The mother of a woman killed while protesting a white nationalist rally in Charlottesville urged mourners at a memorial service Wednesday to “make my daughter’s death worthwhile” by confronting injustice and channeling “anger into righteous action,” stirring applause from the hundreds of people who packed into a downtown theater wearing the victim’s favorite color, purple.
“They tried to kill my child to shut her up. Well, guess what? You just magnified her,” said Susan Bro, pointing a defiant finger as her audience gave her a standing ovation.
The white nationalists who had pledged to show up and potentially disrupt services for Heather Heyer were nowhere to be seen among the residents, clergy people and out-of-town tourists who gathered outside the Paramount Theatre to remember her.
Heyer was among the hundreds of protesters who had gathered Saturday in Charlottesville to decry what was believed to be the largest gathering of white nationalists in a decade — including neo-Nazis, skinheads and Ku Klux Klan members. They descended on the city for a rally prompted by the city’s decision to remove a Confederate monument.
Counter-protesters had converged for a march along a downtown street when suddenly a Dodge Challenger barreled into them, hurling people into the air. The Ohio man who police say was driving, 20-year-old James Alex Fields Jr., was described by a former high school teacher as an admirer of Adolf Hitler and Nazi Germany. He was quickly taken into custody and has been charged with second-degree murder and other counts.
Heyer’s family members and friends said her death would only inspire them to fight harder for justice.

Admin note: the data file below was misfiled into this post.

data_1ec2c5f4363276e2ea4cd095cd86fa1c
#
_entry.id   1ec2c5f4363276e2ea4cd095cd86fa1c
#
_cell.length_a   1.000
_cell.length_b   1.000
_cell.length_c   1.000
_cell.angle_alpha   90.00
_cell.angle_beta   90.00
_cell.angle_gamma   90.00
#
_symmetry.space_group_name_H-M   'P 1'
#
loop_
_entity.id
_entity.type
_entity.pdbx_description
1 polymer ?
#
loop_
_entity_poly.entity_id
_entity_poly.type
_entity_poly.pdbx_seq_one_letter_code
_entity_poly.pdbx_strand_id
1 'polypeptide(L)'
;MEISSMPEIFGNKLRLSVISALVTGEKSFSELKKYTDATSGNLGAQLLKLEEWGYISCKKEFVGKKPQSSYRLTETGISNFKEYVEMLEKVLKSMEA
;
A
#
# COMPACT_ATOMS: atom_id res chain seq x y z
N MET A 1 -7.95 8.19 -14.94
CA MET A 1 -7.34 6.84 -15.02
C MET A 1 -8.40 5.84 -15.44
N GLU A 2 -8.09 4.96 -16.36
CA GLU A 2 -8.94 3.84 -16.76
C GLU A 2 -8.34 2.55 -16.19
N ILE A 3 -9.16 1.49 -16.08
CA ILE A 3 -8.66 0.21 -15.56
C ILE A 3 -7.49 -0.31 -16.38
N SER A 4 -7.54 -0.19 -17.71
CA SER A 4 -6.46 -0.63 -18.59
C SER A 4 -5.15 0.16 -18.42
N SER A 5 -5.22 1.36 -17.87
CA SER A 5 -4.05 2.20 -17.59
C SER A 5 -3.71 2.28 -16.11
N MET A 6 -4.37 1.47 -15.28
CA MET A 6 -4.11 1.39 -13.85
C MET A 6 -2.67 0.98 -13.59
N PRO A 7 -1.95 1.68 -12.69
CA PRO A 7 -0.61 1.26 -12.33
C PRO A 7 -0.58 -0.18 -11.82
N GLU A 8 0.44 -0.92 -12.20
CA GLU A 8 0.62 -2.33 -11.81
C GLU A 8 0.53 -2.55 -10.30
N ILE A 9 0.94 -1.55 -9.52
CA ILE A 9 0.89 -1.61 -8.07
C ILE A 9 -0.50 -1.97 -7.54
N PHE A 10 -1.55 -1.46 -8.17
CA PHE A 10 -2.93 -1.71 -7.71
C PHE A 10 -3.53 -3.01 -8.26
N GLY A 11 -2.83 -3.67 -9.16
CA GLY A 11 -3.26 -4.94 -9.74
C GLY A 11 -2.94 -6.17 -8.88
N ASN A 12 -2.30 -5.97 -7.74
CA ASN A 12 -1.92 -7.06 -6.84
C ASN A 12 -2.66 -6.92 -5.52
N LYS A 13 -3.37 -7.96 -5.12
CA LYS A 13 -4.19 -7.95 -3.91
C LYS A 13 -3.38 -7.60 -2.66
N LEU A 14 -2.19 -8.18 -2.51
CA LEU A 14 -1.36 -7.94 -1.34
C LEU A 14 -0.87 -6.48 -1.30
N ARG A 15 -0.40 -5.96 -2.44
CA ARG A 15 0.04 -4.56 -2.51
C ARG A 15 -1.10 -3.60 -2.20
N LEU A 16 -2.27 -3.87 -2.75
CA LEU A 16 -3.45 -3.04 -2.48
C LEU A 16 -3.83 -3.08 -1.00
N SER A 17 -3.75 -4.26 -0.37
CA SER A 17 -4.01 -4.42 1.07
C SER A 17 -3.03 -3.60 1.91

“This is not the end of Heather’s legacy,” Bro said. “It was just the beginning of Heather’s legacy.”
Bro urged those who wanted to honor her daughter to “find in your heart that small spark of accountability.”
“You poke that finger at yourself like Heather would have done, and you make it happen,” she said. “”You take that extra step and you find a way to make a difference in the world!”
Heyer’s grandfather said his 32-year-old granddaughter always wanted fairness, even from a young age.
Elwood Shrader said Heyer showed her passion for equality and swiftly called out something that wasn’t right. He said she wanted respect for everyone and believed “all lives matter.”
Mark Heyer, her father, said his daughter wanted to “put down hate.”
President Donald Trump tweeted for the first time Wednesday about Heyer, calling her “beautiful and incredible” and a “truly special young woman.” He said “she will be long remembered by all!”
Trump told reporters Tuesday that he planned to reach out to Heyer’s family. The White House did not respond to questions Wednesday about whether Trump has contacted Heyer’s family.
Heyer was a Charlottesville resident and legal assistant. She grew up in nearby Greene County and worked as a legal assistant at a law firm. Her boss, Larry Miller, said the young woman was active in the firm’s bankruptcy practice and was like a family member to him.
“She’s very compassionate, she’s very precise, got a big heart,” Miller said. “She wants to make sure that things are right. She cares about the people that we take care of.”
Also killed Saturday were two Virginia State Police troopers who were aboard a helicopter that was providing video of the event before it broke off to lend support to a motorcade for Virginia Gov. Terry McAuliffe. The helicopter crashed outside of Charlottesville. An investigation into the crash is ongoing.
A funeral for Trooper-Pilot Berke M.M. Bates has been set for Friday and a funeral for Lt. H. Jay Cullen, the helicopter’s pilot, is scheduled for Saturday.
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